Snow Tornado at Mt. Blanco – February 2016 Newsletter

Snow Tornado at Mt. Blanco

Severe winter storm bringing heavy snow, extreme winds, and tornado, reminds us of how fossils & weather are related

A blast of howling, cold winds starting on December 26th, 2015 introduced blizzard conditions to the South Plains region of Texas, where Mt. Blanco Fossil Museum is located.   That evening Joe Taylor was beginning to worry about the strong winds when he went in to the kitchen and saw the curtains blowing straight out a window that had been sucked out by the tornadic winds.  Taylor says that the gale-forced wind he saw blowing through his house was unlike anything he had ever seen before. He was afraid it would blow all the windows out on the West side of his house.

Joe Taylor (R) inspecting roof damage with assistant, David (L)
Joe Taylor (R) inspecting roof damage with assistant, David (L)

Unknown at the time, the tornado had swept through Crosbyton,  taking a large section off the roof at Mt. Blanco Museum a few blocks away as well as taking the roof off several other buildings,  knocking down telephone poles, and damaging the post office and bank. The worst was yet to come. Snow was so deep that no one was able to get into the museum for a few days. When we did, we found the shop area flooded with melting snow from the damaged roof. Leaks began to spring up all over the museum, so we hastily covered the shop equipment and our huge mastodon project with plastic.

The freezing air and all the water pouring through the museum, made it too cold to work or open for visitors. In desperation we had a used heating system installed, which made it possible to work and start drying out the very warped wooden floor in the shop. This has put us behind on the mastodon project,  but we’re catching up.

The city of Lubbock, about 40 miles west of Crosbyton, officially received 11.2 inches of snow during the storm, making it the #3 heaviest snow event on record for the city.  Travel was very dangerous or impossible throughout the area, as even the Lubbock fire trucks got stuck.  In our area, we have been expecting an unusually cold an wet winter because of the “El Nino” phenomenon, which is a specific pattern in ocean temperatures.  Since small ocean temperature changes can cause either droughts or floods for an area, you can figure how much more dramatic weather conditions would have been during and shortly after the global flood and how they would have buried fossils.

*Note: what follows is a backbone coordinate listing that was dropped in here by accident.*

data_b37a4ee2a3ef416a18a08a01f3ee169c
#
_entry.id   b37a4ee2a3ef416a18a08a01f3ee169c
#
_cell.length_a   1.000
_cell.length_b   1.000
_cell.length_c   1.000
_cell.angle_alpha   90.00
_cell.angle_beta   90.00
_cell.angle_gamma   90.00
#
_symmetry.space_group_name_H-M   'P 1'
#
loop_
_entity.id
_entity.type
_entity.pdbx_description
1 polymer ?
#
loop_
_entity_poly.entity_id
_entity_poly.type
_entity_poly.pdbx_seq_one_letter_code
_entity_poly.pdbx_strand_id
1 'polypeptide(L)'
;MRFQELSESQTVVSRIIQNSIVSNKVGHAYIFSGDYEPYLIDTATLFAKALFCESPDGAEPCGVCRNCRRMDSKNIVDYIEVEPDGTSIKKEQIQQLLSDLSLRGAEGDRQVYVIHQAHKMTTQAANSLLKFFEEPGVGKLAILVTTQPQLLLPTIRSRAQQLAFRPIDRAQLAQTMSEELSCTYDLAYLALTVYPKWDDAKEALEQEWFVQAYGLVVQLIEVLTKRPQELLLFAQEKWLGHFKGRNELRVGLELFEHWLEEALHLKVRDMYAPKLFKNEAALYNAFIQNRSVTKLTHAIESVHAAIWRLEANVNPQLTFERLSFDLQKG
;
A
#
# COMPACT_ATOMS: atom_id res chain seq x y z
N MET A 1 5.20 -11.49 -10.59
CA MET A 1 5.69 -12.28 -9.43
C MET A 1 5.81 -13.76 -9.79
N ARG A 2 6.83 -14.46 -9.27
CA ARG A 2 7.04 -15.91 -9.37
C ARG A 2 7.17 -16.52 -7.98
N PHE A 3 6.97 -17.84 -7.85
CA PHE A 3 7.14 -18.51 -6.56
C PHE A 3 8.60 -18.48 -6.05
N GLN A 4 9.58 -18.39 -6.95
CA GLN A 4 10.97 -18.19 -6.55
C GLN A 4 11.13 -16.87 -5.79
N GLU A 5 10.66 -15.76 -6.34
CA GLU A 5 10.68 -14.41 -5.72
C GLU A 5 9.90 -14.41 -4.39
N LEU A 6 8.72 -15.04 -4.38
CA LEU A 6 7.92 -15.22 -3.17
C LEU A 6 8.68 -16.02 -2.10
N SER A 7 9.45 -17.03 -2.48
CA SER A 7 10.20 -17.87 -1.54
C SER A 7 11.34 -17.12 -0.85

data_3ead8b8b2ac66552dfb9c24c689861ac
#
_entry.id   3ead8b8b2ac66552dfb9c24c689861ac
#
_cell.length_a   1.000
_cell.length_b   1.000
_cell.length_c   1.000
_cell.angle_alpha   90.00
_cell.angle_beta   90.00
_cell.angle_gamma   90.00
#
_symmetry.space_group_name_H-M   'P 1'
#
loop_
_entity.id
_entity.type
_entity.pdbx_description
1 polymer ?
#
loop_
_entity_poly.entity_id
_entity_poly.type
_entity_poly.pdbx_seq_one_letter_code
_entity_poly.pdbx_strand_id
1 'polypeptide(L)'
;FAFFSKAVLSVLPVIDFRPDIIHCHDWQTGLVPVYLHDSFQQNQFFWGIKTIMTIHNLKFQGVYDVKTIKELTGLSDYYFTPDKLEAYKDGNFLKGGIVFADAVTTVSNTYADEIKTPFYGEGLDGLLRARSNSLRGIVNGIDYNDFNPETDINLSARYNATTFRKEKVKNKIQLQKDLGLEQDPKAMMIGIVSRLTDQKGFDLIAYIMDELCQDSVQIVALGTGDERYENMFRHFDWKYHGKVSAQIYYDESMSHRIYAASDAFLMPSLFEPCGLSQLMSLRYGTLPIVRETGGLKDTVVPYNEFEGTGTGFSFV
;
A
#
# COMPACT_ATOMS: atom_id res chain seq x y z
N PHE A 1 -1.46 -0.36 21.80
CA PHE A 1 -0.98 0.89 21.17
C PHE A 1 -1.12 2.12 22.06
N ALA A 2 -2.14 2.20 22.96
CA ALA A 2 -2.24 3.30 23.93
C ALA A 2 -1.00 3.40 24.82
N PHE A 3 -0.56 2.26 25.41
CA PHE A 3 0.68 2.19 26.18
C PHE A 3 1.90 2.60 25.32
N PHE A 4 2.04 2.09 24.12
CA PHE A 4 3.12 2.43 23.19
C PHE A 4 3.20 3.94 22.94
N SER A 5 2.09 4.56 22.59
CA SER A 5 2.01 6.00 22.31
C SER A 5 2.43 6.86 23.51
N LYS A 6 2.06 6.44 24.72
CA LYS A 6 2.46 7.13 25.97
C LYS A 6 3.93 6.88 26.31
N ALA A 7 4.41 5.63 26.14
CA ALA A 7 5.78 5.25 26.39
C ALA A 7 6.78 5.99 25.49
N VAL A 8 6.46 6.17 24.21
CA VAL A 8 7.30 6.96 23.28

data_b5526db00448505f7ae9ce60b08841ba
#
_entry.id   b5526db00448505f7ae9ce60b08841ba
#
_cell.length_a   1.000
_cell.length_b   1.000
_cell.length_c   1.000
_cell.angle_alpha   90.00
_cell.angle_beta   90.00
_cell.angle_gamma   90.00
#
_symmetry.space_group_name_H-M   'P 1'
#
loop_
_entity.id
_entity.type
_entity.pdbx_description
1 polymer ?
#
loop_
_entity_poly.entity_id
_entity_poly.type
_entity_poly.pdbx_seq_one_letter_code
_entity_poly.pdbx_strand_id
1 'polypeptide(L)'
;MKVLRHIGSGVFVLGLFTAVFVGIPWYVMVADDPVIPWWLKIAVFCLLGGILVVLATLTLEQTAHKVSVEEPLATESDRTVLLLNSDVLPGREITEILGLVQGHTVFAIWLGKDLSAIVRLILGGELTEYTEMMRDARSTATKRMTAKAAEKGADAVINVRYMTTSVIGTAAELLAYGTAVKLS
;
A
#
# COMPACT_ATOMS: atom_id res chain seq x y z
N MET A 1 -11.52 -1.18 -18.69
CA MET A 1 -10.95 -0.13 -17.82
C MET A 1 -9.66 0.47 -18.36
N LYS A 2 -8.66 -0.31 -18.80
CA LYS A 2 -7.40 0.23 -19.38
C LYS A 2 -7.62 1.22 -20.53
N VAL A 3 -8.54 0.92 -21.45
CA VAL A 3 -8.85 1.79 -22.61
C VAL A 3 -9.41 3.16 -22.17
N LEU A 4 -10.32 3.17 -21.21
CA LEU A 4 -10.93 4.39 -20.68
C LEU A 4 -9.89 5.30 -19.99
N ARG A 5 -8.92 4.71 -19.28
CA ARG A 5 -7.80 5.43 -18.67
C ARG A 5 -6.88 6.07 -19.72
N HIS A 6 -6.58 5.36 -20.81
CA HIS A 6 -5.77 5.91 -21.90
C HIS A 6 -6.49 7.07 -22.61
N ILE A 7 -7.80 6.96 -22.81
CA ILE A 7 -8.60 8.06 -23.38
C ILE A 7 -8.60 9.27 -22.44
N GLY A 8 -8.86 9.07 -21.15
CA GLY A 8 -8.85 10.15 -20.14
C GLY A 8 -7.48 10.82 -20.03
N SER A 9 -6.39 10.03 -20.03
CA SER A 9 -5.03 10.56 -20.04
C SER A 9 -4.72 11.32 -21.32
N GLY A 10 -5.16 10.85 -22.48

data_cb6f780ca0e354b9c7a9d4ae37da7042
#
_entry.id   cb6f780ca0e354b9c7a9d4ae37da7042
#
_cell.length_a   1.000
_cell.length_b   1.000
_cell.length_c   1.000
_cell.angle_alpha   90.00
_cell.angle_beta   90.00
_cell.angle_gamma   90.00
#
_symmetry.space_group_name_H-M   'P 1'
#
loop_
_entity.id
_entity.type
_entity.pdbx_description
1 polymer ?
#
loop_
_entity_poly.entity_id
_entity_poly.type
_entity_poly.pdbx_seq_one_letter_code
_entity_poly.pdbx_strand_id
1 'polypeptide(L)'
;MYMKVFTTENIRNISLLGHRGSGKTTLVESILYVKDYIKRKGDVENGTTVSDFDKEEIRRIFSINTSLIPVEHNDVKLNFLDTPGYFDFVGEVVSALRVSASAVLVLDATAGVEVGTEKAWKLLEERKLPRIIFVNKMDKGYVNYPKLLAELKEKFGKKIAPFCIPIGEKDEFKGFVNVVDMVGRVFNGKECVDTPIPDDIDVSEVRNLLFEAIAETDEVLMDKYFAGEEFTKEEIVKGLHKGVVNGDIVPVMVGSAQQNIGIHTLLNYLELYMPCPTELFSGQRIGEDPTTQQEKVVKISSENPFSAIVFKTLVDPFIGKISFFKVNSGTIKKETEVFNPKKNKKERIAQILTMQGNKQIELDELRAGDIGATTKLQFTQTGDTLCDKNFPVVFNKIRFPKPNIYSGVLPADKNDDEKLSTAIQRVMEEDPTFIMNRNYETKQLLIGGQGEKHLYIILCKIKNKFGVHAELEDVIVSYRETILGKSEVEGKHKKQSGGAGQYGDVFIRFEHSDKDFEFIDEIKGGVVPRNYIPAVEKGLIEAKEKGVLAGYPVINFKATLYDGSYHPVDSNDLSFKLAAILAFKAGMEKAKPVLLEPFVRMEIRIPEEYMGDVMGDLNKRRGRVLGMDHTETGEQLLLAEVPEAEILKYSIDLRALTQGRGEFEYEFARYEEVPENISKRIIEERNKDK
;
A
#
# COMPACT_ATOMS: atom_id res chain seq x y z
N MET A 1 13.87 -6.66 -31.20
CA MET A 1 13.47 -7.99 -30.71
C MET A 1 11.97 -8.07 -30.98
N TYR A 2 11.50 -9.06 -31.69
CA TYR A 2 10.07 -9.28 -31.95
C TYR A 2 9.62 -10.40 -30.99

When we look at fossils in strata, it’s important to consider what kind of severe weather conditions may have buried them  there. For example, we see this in the Alaska fossil beds that are littered with torn-up trees and animals buried in ice and volcanic dust, which constitute the tundra of Alaska and Sibera. Extreme hurricanes after the flood may be the reason why so many  mammoths, horses, and other animals are buried along the Gulf Coast. The Clute Mammoth site that Mt. Blanco was a part of is another example of extreme weather.

Joe Taylor


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Sara J. Bruegel with David Rives on upcoming Creation in the 21st Century show
Sara J. Bruegel with David Rives on upcoming Creation in the 21st Century show

Friday, February 19

5:30 pm (CST)
on Trinity Broadcast Network
“Dinosaurs and Evidence for a Global Flood” episode of Creation in the 21st Century with David Rives, featuring Sara Bruegel of Mt. Blanco.  You can also watch it live online.  Find out more information here

 

 


Clute Bowl ad cropped 96 rez 6-6-9

Get your own replica of an “Ice Age” wooden bowl artifact, found with the Clute (Asiel) Mammoth in Texas
Find out more info here

 


Watch this short video explaining how snow and ice core samples are measured for current weather conditions. This video was made by Mt. Blanco team member, Sara J. Bruegel, just after the first day of the blizzard

 


For more on fossils, flood, and post-flood burials, read Joe Taylor’s book, Fossil Facts and Fantasies

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